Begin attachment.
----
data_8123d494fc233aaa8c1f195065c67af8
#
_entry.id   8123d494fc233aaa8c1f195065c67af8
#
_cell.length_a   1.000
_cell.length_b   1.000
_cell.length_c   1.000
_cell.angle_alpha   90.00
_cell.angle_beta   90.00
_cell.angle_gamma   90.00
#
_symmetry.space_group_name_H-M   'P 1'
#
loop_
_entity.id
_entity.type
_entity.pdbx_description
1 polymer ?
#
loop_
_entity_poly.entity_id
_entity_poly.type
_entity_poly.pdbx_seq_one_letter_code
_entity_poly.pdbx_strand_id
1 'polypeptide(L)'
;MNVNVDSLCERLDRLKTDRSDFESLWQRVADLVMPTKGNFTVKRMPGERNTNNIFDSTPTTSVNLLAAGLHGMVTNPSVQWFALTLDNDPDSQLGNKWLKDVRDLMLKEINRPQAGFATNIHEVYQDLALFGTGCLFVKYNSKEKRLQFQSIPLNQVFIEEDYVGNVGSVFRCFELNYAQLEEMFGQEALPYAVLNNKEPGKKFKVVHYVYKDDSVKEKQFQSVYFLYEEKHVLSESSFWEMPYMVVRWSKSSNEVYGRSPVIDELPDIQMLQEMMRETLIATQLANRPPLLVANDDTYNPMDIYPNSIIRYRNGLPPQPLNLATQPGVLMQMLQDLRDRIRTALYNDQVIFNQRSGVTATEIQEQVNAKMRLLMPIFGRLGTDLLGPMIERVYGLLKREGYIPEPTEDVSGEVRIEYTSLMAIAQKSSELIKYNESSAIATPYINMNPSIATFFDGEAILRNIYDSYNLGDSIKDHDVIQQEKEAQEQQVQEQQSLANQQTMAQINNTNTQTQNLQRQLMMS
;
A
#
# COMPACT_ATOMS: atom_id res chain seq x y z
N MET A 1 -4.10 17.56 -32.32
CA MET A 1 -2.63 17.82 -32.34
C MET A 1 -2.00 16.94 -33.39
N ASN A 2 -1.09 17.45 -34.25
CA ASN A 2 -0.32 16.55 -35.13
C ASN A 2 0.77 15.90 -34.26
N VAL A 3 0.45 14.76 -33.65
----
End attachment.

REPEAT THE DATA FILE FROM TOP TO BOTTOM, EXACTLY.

data_8123d494fc233aaa8c1f195065c67af8
#
_entry.id   8123d494fc233aaa8c1f195065c67af8
#
_cell.length_a   1.000
_cell.length_b   1.000
_cell.length_c   1.000
_cell.angle_alpha   90.00
_cell.angle_beta   90.00
_cell.angle_gamma   90.00
#
_symmetry.space_group_name_H-M   'P 1'
#
loop_
_entity.id
_entity.type
_entity.pdbx_description
1 polymer ?
#
loop_
_entity_poly.entity_id
_entity_poly.type
_entity_poly.pdbx_seq_one_letter_code
_entity_poly.pdbx_strand_id
1 'polypeptide(L)'
;MNVNVDSLCERLDRLKTDRSDFESLWQRVADLVMPTKGNFTVKRMPGERNTNNIFDSTPTTSVNLLAAGLHGMVTNPSVQWFALTLDNDPDSQLGNKWLKDVRDLMLKEINRPQAGFATNIHEVYQDLALFGTGCLFVKYNSKEKRLQFQSIPLNQVFIEEDYVGNVGSVFRCFELNYAQLEEMFGQEALPYAVLNNKEPGKKFKVVHYVYKDDSVKEKQFQSVYFLYEEKHVLSESSFWEMPYMVVRWSKSSNEVYGRSPVIDELPDIQMLQEMMRETLIATQLANRPPLLVANDDTYNPMDIYPNSIIRYRNGLPPQPLNLATQPGVLMQMLQDLRDRIRTALYNDQVIFNQRSGVTATEIQEQVNAKMRLLMPIFGRLGTDLLGPMIERVYGLLKREGYIPEPTEDVSGEVRIEYTSLMAIAQKSSELIKYNESSAIATPYINMNPSIATFFDGEAILRNIYDSYNLGDSIKDHDVIQQEKEAQEQQVQEQQSLANQQTMAQINNTNTQTQNLQRQLMMS
;
A
#
# COMPACT_ATOMS: atom_id res chain seq x y z
N MET A 1 -4.10 17.56 -32.32
CA MET A 1 -2.63 17.82 -32.34
C MET A 1 -2.00 16.94 -33.39
N ASN A 2 -1.09 17.45 -34.25
CA ASN A 2 -0.32 16.55 -35.13
C ASN A 2 0.77 15.90 -34.26
N VAL A 3 0.45 14.76 -33.65